Jenny and Fox made a sort of team for awhile, appearing at the Palace and Hammerstein’s Victoria together and in revues like the 1915 Stop! Look! Listen! Jenny and Dolly starred in separate films in 1915, Rosie in D.W. Griffith’s The Lily and the Rose, and Jenny in The Call of the Dance. In 1916, they were back as a permanent team again, starting a relationship with the Palace that was to last many years, and co-starring in the Far East espionage thriller The Million Dollar Dollies.

79b243db71b9c785a0beac56ba9a02eb

The Dollys not only had twin marriages, they had twin divorces. Jenny divorced Fox in 1920; Rosie and Jean Schwartz split up in 1921. In the 20s, Paris became their home base, becoming the toast of the town with engagements at the Folies Bergere and the Casino de Paris. Their last American engagement was the Greenwich Village Follies of 1924.

Like Josephine Baker and Peggy Hopkins Joyce, the Dolly Sisters became closely identified with the spirit of the 20s, the opulence, the decadence, the frippery and the frivolousness. They mattered not for how they sang or danced, but how they looked while doing it. Nor did they have any desire to be artists. It was clear that, to them, the stage was just a means to an end. Once they were well fixed (by the late 20s), they retired, and spent all their time dating royalty and gambling in Monte Carlo.

rdirvingn-1932221-copy

Rosie and Nechter

In 1927 Rosie married tobacco heir Mortimer Davis, whom she traded in for department store heir Irving Netcher in 1931. In 1933, Jenny was involved in a major auto accident with her fiance, the French aviator Max Constant. She endured 15 separate operations to restore her once matchless face, selling off her jewelery in the process. In the end, it was futile; her looks were forever gone. It is said that she regretted having survived without her beauty. In 1941, she proved it by hanging herself.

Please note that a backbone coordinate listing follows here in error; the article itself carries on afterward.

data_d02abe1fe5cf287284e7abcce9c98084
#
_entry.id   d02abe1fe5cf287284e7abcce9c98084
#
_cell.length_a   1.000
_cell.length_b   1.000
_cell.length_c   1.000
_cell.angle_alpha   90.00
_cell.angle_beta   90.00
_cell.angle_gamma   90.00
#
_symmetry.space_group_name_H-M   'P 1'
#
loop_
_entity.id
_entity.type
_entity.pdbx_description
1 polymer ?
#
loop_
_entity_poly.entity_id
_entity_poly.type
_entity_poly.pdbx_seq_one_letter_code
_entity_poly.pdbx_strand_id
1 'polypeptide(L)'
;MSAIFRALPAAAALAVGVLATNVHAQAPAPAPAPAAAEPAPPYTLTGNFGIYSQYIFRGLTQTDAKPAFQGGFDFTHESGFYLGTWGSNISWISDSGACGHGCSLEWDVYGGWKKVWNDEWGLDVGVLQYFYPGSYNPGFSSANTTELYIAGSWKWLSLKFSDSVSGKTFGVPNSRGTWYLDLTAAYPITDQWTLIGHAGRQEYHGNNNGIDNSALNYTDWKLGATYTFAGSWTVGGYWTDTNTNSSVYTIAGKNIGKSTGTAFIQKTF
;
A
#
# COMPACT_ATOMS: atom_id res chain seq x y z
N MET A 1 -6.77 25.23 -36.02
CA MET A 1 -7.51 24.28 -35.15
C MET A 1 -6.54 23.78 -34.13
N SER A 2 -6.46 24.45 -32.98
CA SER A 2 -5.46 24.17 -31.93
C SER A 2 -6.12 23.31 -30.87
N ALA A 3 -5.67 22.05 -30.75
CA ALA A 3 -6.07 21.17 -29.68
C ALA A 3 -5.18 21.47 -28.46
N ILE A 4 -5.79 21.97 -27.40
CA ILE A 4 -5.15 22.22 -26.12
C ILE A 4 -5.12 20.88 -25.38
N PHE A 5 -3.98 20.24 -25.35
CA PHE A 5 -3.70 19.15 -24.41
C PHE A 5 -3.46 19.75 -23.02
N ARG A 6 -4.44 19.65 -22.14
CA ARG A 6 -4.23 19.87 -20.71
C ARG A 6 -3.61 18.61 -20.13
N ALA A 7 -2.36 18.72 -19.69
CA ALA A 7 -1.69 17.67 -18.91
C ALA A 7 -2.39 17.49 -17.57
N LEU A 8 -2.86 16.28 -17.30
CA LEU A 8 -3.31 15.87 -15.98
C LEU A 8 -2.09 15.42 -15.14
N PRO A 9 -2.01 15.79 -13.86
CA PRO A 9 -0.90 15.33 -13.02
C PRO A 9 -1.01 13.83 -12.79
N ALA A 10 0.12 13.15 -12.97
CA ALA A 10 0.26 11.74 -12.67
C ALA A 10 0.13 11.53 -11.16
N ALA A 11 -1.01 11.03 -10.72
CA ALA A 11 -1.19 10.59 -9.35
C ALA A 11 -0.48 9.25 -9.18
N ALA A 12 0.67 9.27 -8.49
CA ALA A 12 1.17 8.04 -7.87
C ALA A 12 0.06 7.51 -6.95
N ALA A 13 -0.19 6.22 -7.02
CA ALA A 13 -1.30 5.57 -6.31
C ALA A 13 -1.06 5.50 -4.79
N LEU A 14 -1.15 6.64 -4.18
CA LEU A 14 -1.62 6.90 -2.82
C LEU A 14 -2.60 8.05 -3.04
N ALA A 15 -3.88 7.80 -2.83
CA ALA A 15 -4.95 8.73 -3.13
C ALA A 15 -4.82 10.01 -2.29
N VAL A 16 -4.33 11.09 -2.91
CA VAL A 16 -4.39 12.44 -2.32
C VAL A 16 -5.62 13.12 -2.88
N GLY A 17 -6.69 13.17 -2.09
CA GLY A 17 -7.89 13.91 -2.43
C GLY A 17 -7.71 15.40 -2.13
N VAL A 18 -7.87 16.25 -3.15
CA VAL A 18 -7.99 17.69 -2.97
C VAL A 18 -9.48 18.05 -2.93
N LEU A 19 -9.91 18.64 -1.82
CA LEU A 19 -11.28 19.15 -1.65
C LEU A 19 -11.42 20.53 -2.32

6a00d8341c630a53ef01538ed5e849970b

In 1945, George Jessel made the lives of the Dollies into a preposterous bio-pic starring June Haver and Betty Grable. The film was a huge hit in its day – but it has nothing to do with the Dolly Sisters. In 1962, the seventy year old Rosie unsuccessfully attempted suicide with an overdose of sleeping pills. She was to live on in ignominious old age for another eight years.

 

To find out more about vaudeville past and presentconsult No Applause, Just Throw Money: The Book That Made Vaudeville Famousavailable at Amazon, Barnes and Noble, and wherever nutty books are sold. To learn about silent and slapstick comedy please see my new book Chain of Fools: Silent Comedy and Its Legacies from Nickelodeons to Youtube, just released by Bear Manor Media, also available from amazon.com etc etc etc

 

Stars of Vaudeville #756: Elsie St. Leon

Posted in Acrobats and Daredevils, Animal Acts, Circus, Sister Acts, Vaudeville etc. with tags , , , , , , , , on July 20, 2013 by travsd

4836_photo

Elsie St. Leon (1884-1976) was one of the pre-eminent equestriennes of her day, a star of both circus and vaudeville. A third generation member of an Australian circus dynasty formed in the 1850s, she arrived in the U.S. in the 1890s with her parents and siblings. Elsie started off performing as a juggler at age seven, and later worked as an aerialist and rider with her family for Ringling Bros and Sells-Forepaugh in the early years of the 20th century. It was said that Elsie was the only woman who could turn a somersault unattended whilst riding a horse bareback. Her horse was named “Swipe”. She and her family had a cameo in the 1913 film The Whimsical Threads of Destiny essentially playing themselves as circus riders.

While Elsie and her sister Vera were sometimes billed as the St. Leon Sisters, they are not to be confused with another pair of performing St. Leon Sisters, Elsie and Maude, dancers and comediennes on the New York stage in the 1860s.

To find out more about  the history of vaudevilleconsult No Applause, Just Throw Money: The Book That Made Vaudeville Famous, available at Amazon, Barnes and Noble, and wherever nutty books are sold.

safe_image

And check out my new book: Chain of Fools: Silent Comedy and Its Legacies from Nickelodeons to Youtube, just released by Bear Manor Mediaalso available from amazon.com etc etc etc

chain%20of%20fools%20cvr%20front%20only-500x500

%d bloggers like this: